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Yes, it works out, but may not have you in the condition that you prefer.

Indeed. The writer seems utterly oblivious to the harsh realities that could easily await someone who takes such a Pollyanna-ish approach to planning for their future. "Oh, no worries, I'm sure it will all work out fine" is precisely the misguided mentality that leads to lung cancer and early death for heavy smokers and will lead to an impoverished, difficult existence for the millions upon millions of old folks who didn't save for retirement and who aren't capable of working as writers, artists, or roadside fruit-stand operators once they "retire".

It wouldn't have surprised me if the writer had also suggested that, if all else fails, and you can't work into your 80s and 90s selling fruit by the side of the road, then switching to a diet of ramen noodles and cat food is always there as a viable backup plan.
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Old 10-16-2018, 05:43 PM   #13
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I know this will go against the grain, but... I understand.

At age 53, in 1989 and starting my own new business, a disaster. Colon cancer.

This is not as simple as it sounds. Deep into planning, raising financial support, and with all of my meagre life savings on the line... what to do? Operation and 6 months of recovery. Leaves a lot of time for looking at the future.

50/50 chance of recurrence. Even cancelling expansion plans, not enough money left to look ahead 10 years, never mind the nearly 30 years that early retirement has now happened.

Yes... much planning on paper... agonizing worries about leaving DW with no future, or at least, years of poverty.

Decision made to retire, and try to enjoy whatever life might be left.... but... at that age, IF things didn't work out financially, there would be time to go back... to wo*k.

The rest of the story is today. Life is good. Alive and well. And so, while I respect everyone who makes plans for the future, when it comes to the end game, I'd have to agree with the subject of the article.

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When all else fails, I simply remind myself that things always work out in the end.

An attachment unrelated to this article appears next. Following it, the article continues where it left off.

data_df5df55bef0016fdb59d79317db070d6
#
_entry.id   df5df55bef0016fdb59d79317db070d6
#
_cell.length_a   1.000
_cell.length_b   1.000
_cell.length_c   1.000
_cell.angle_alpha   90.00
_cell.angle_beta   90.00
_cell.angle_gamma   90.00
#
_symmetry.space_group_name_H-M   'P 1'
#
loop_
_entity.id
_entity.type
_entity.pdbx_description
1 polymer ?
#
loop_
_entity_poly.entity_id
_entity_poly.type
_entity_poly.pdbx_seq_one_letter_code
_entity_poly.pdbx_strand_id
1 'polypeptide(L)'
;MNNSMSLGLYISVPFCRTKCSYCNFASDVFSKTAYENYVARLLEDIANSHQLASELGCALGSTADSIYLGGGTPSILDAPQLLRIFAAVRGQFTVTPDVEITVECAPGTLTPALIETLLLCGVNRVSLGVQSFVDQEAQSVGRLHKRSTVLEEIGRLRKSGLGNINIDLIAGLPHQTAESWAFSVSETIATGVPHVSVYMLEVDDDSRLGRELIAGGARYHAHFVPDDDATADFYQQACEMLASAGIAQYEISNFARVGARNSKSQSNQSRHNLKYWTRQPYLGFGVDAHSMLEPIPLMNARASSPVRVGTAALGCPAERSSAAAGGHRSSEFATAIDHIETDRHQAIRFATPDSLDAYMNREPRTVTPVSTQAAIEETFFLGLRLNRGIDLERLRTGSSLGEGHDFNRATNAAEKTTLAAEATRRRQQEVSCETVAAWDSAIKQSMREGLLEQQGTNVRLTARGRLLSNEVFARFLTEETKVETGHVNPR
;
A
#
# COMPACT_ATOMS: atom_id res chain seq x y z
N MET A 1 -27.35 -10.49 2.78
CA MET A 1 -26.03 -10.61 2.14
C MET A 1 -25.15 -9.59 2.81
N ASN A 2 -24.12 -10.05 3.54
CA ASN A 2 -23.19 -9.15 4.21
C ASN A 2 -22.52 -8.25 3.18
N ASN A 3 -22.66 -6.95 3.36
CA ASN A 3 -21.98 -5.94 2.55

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Old 10-16-2018, 06:32 PM   #14
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Things do always work out in the end. As in we all get to feed the daisies someday.
I got to agree with the author in that I enjoyed my money while I was working while we saved a decent amount.

I see things like the MMM post that a dog is a waste of money. While I couldn't afford ponies for my girls I'm not denying them the simple pleasure of a dog.
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Old 10-17-2018, 07:13 PM   #15
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I’m not fired for a few months and still view the world through the eyes of a mega Corp survivor- primary plan, alternate plan etc. - but there is something real about the subject... it all works out. End game seems to provide perspective.
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Old 10-17-2018, 07:20 PM   #16
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It wouldn't have surprised me if the writer had also suggested that, if all else fails, and you can't work into your 80s and 90s selling fruit by the side of the road, then switching to a diet of ramen noodles and cat food is always there as a viable backup plan.
Cat food is expensive. But there is always ramen.
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Old 10-17-2018, 08:44 PM   #17
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Cat food is expensive. But there is always ramen.
What kind of cat food? The cheap dry stuff doesn't cost so much, but it's rough on the gums.
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Old 10-18-2018, 08:25 AM   #18
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What kind of cat food? The cheap dry stuff doesn't cost so much, but it's rough on the gums.
Add water, hot if you got it., it will soften right up.

Little Friskies with reconstituted dry milk..yum
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Old 10-18-2018, 08:29 AM   #19
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Just grumpy, am reading “Nomadland”, stories of many to whom life just happened, illness, job loss, old age.
The writer may be wrong about just finding another job, as an artist or fruit stand worker...Hell, I wanted to be a princess...
I guess I could establish my own kingdom
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Old 10-18-2018, 10:37 AM   #20
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So you're going to hell... be glad!

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When all else fails, I simply remind myself that things always work out in the end.
“There are only two things to worry about, either you are healthy or you are sick. If you are healthy, then there is nothing to worry about. But if you are sick there are only two things to worry about, either you will get well or you will die. If you get well, then there is nothing to worry about. But if you die there are only two things to worry about, either you will go to heaven or to hell. If you go to heaven, then there is nothing to worry about. And if you to go hell, you'll be so darn busy shaking hands with your friends you won't have time to worry.